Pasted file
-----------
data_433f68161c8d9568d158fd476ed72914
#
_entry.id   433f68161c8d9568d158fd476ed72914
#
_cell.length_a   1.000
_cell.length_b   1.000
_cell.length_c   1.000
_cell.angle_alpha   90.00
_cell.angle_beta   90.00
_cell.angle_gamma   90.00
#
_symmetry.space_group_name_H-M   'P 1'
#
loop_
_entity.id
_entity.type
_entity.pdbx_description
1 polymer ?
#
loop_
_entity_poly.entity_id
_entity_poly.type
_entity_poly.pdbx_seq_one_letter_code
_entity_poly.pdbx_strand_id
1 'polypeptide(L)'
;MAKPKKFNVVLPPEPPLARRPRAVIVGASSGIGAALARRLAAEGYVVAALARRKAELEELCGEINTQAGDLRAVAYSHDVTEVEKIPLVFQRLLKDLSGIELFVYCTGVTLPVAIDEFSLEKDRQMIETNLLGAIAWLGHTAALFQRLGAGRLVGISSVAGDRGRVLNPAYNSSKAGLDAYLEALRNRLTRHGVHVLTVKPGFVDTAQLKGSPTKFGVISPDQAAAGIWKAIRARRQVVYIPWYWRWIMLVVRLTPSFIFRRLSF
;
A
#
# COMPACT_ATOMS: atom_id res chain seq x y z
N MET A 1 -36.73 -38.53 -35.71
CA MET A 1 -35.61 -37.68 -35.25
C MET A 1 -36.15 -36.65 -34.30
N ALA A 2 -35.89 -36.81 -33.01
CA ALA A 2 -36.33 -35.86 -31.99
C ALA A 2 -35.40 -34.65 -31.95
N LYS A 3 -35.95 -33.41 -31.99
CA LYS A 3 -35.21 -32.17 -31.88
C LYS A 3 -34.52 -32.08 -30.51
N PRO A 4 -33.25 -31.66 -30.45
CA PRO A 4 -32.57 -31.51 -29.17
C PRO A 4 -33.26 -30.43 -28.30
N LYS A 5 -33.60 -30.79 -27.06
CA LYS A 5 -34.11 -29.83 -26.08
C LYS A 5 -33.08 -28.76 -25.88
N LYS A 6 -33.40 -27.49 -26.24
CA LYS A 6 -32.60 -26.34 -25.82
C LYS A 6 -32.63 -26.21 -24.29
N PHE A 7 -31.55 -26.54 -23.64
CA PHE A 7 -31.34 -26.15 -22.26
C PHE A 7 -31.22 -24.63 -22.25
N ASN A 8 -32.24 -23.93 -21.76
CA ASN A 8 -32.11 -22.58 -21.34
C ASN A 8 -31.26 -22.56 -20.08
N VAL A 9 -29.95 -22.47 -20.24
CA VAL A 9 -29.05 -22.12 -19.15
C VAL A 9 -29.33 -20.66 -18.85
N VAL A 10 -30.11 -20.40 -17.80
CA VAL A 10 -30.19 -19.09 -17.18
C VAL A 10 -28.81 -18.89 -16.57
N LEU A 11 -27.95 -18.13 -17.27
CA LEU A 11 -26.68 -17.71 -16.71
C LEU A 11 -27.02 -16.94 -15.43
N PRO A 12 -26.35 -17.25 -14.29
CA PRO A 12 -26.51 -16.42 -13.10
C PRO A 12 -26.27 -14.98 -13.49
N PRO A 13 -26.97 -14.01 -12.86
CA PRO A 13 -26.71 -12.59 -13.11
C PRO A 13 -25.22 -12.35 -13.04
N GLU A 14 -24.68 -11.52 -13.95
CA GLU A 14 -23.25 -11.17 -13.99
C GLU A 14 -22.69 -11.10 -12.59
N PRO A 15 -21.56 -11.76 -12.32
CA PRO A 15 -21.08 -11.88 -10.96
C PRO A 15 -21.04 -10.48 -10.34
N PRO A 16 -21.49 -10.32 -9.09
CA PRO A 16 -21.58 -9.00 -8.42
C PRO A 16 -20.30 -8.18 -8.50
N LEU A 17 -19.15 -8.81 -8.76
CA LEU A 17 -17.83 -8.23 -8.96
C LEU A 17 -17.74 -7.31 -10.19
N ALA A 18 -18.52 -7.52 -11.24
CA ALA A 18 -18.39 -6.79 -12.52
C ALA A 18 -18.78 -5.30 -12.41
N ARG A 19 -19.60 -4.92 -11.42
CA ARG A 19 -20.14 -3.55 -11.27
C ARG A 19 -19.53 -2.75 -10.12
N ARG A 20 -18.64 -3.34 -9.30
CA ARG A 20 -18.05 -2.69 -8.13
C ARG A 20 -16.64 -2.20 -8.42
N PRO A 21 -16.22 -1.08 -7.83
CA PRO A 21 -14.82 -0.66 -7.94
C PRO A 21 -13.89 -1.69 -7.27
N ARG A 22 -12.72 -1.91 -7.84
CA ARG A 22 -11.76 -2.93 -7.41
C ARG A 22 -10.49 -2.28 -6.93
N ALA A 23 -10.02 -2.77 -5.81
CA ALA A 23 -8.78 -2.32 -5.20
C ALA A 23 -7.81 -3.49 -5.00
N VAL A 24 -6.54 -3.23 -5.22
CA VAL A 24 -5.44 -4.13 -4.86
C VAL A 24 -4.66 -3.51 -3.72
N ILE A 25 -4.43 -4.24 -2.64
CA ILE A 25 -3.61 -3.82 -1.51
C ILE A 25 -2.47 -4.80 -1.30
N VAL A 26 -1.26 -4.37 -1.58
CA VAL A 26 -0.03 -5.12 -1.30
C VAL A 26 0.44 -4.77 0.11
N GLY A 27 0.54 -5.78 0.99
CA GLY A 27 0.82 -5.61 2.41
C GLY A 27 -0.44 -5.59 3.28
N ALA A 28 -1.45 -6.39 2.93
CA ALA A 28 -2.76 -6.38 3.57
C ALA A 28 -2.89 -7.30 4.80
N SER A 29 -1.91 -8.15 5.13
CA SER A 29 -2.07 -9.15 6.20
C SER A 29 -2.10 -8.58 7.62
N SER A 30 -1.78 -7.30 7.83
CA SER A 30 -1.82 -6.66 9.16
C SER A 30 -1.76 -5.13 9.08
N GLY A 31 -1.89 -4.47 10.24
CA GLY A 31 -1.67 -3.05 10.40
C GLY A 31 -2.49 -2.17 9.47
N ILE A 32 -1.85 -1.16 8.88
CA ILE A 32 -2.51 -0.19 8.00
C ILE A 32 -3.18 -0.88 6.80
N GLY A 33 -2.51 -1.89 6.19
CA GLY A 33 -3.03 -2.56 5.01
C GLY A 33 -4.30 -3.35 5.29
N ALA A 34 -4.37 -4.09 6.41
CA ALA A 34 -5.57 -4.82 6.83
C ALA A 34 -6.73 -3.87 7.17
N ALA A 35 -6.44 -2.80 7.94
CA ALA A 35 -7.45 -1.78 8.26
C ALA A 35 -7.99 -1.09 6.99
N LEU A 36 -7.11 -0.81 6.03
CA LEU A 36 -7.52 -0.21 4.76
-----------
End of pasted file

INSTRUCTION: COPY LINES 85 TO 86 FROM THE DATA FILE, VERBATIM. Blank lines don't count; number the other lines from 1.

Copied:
N ARG A 19 -19.60 -4.92 -11.42
CA ARG A 19 -20.14 -3.55 -11.27